Fossil Forest Discovery Sheds Light on Environment Inhabited by Early Apes
Posted on February 27, 2014
A fossil forest discovery by researchers from Baylor University and an international team of scientists has shed light on the environment inhabited by early apes on Rusinga Island, Kenya. Researchers found fossils of tree stumps, calcified roots and fossil leaves. Researchers say the fossil find indicates that Proconsul and its primate relative, Dendropithecus, lived in a dense, closed canopy tropical seasonal forest about 18 to 20 million years ago. The research was published here in Nature Communications.
Daniel Peppe, Ph.D., assistant professor of geology in Baylor's College of Arts and Sciences and co-author of the study, says in a Baylor release, "Our research findings provide direct evidence and confirm where the early ape lived about 18 to 20 million years ago. We now know that Proconsul lived in a closed-canopy, tropical seasonal forest set in a warm and relatively wet local climate."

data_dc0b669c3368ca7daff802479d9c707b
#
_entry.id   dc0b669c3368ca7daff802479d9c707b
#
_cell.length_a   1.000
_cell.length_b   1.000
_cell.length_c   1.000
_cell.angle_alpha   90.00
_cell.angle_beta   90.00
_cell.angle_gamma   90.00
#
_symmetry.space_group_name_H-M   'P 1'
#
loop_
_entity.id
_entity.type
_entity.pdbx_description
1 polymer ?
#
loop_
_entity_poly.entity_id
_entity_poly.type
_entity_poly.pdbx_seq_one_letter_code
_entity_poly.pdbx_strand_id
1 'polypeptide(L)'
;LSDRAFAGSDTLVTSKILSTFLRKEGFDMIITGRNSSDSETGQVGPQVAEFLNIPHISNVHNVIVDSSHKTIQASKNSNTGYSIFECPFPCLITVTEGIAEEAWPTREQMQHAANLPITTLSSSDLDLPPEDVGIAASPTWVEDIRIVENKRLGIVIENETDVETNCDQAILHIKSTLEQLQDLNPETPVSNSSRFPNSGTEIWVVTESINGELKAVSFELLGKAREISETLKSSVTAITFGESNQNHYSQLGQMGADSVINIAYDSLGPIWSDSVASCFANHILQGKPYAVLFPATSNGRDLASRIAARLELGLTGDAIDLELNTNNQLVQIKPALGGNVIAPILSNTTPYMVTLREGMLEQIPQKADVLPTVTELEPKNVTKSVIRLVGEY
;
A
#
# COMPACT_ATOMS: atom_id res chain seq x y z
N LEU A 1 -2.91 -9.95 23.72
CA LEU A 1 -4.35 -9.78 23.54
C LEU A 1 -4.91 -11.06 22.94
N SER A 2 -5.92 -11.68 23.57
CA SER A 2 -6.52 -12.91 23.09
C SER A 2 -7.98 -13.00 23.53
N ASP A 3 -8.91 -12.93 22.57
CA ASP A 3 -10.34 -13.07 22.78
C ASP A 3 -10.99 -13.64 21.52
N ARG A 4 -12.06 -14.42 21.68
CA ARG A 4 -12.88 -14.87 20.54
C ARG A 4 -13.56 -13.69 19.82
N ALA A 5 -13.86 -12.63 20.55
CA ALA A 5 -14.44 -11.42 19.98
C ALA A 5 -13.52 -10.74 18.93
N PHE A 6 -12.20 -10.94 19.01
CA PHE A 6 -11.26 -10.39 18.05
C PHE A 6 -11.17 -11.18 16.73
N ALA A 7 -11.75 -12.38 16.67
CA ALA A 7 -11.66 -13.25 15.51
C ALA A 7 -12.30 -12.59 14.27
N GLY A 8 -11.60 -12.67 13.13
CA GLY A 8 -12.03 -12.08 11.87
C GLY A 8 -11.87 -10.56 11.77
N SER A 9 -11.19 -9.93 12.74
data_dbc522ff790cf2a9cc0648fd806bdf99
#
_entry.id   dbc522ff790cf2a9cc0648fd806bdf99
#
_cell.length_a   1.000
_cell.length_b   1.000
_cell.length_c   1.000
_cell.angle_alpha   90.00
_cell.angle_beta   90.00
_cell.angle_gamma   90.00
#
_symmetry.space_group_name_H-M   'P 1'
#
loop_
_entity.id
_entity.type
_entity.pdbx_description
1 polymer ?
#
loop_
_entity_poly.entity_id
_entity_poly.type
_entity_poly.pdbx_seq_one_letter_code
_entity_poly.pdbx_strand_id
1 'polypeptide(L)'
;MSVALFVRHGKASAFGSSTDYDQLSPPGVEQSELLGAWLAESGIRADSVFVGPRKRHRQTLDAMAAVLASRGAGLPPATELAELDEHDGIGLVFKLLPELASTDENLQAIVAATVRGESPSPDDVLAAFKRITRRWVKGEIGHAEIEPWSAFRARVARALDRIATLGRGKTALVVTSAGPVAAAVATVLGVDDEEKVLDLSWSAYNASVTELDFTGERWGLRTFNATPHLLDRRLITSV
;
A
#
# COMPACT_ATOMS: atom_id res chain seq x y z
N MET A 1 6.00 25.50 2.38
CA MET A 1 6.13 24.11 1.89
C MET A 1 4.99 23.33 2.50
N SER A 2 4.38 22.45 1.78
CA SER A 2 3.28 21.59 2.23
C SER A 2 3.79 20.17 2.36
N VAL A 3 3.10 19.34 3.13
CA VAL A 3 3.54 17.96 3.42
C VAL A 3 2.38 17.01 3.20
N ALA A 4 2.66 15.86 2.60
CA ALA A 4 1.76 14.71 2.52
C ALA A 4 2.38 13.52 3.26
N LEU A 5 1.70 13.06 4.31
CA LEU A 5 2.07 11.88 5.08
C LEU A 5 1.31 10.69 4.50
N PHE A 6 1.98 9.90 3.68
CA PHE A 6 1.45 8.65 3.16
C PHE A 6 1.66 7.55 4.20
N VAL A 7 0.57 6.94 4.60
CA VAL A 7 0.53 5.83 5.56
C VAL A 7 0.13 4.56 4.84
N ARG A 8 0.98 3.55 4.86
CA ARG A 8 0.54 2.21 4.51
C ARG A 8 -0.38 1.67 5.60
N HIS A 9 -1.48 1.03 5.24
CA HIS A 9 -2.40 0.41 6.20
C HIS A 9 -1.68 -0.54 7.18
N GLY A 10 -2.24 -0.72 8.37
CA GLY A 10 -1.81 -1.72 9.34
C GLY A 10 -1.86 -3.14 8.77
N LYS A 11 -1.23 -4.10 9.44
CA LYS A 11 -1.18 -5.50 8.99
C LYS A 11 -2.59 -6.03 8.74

Fossils of a single Proconsul were also found among the geological fossil forest deposits.
Lauren Michel, lead author of the study and a doctoral student in the geology department at Baylor, says, "The varying diameters of the tree stumps coupled with their density within the fossil soil, implies that the forest would have been comprised of trees with interlocking or overlapping branches, thus creating a canopy."
Here is a science bulletin from the American Museum of Natural History about research into the environments inhabited by primitive primates. Take a look:
Image: Courtesy of Jason Brougham
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